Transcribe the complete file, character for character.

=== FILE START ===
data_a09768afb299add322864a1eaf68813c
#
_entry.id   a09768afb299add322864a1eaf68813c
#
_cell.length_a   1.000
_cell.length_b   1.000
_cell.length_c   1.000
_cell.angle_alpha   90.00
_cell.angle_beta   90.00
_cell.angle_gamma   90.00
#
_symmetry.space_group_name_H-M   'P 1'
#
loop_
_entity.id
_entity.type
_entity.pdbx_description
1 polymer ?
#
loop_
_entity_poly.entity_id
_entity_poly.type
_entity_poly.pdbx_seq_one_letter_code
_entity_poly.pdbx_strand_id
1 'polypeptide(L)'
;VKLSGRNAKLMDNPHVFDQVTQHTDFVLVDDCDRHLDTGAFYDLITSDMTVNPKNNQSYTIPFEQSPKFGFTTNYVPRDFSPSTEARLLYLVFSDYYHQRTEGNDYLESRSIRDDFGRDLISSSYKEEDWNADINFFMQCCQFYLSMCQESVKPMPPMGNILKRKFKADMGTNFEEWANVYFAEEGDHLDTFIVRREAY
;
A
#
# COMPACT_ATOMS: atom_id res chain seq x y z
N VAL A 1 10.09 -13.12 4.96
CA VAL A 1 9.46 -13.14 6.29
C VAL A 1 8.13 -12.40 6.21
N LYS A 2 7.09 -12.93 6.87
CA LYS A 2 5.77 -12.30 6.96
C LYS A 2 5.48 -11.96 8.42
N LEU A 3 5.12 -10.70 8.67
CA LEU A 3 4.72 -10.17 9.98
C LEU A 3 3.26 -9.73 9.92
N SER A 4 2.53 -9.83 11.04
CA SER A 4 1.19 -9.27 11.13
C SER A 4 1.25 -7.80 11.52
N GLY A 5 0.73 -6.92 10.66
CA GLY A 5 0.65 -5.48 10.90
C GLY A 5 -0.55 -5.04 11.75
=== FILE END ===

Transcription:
data_a09768afb299add322864a1eaf68813c
#
_entry.id   a09768afb299add322864a1eaf68813c
#
_cell.length_a   1.000
_cell.length_b   1.000
_cell.length_c   1.000
_cell.angle_alpha   90.00
_cell.angle_beta   90.00
_cell.angle_gamma   90.00
#
_symmetry.space_group_name_H-M   'P 1'
#
loop_
_entity.id
_entity.type
_entity.pdbx_description
1 polymer ?
#
loop_
_entity_poly.entity_id
_entity_poly.type
_entity_poly.pdbx_seq_one_letter_code
_entity_poly.pdbx_strand_id
1 'polypeptide(L)'
;VKLSGRNAKLMDNPHVFDQVTQHTDFVLVDDCDRHLDTGAFYDLITSDMTVNPKNNQSYTIPFEQSPKFGFTTNYVPRDFSPSTEARLLYLVFSDYYHQRTEGNDYLESRSIRDDFGRDLISSSYKEEDWNADINFFMQCCQFYLSMCQESVKPMPPMGNILKRKFKADMGTNFEEWANVYFAEEGDHLDTFIVRREAY
;
A
#
# COMPACT_ATOMS: atom_id res chain seq x y z
N VAL A 1 10.09 -13.12 4.96
CA VAL A 1 9.46 -13.14 6.29
C VAL A 1 8.13 -12.40 6.21
N LYS A 2 7.09 -12.93 6.87
CA LYS A 2 5.77 -12.30 6.96
C LYS A 2 5.48 -11.96 8.42
N LEU A 3 5.12 -10.70 8.67
CA LEU A 3 4.72 -10.17 9.98
C LEU A 3 3.26 -9.73 9.92
N SER A 4 2.53 -9.83 11.04
CA SER A 4 1.19 -9.27 11.13
C SER A 4 1.25 -7.80 11.52
N GLY A 5 0.73 -6.92 10.66
CA GLY A 5 0.65 -5.48 10.90
C GLY A 5 -0.55 -5.04 11.75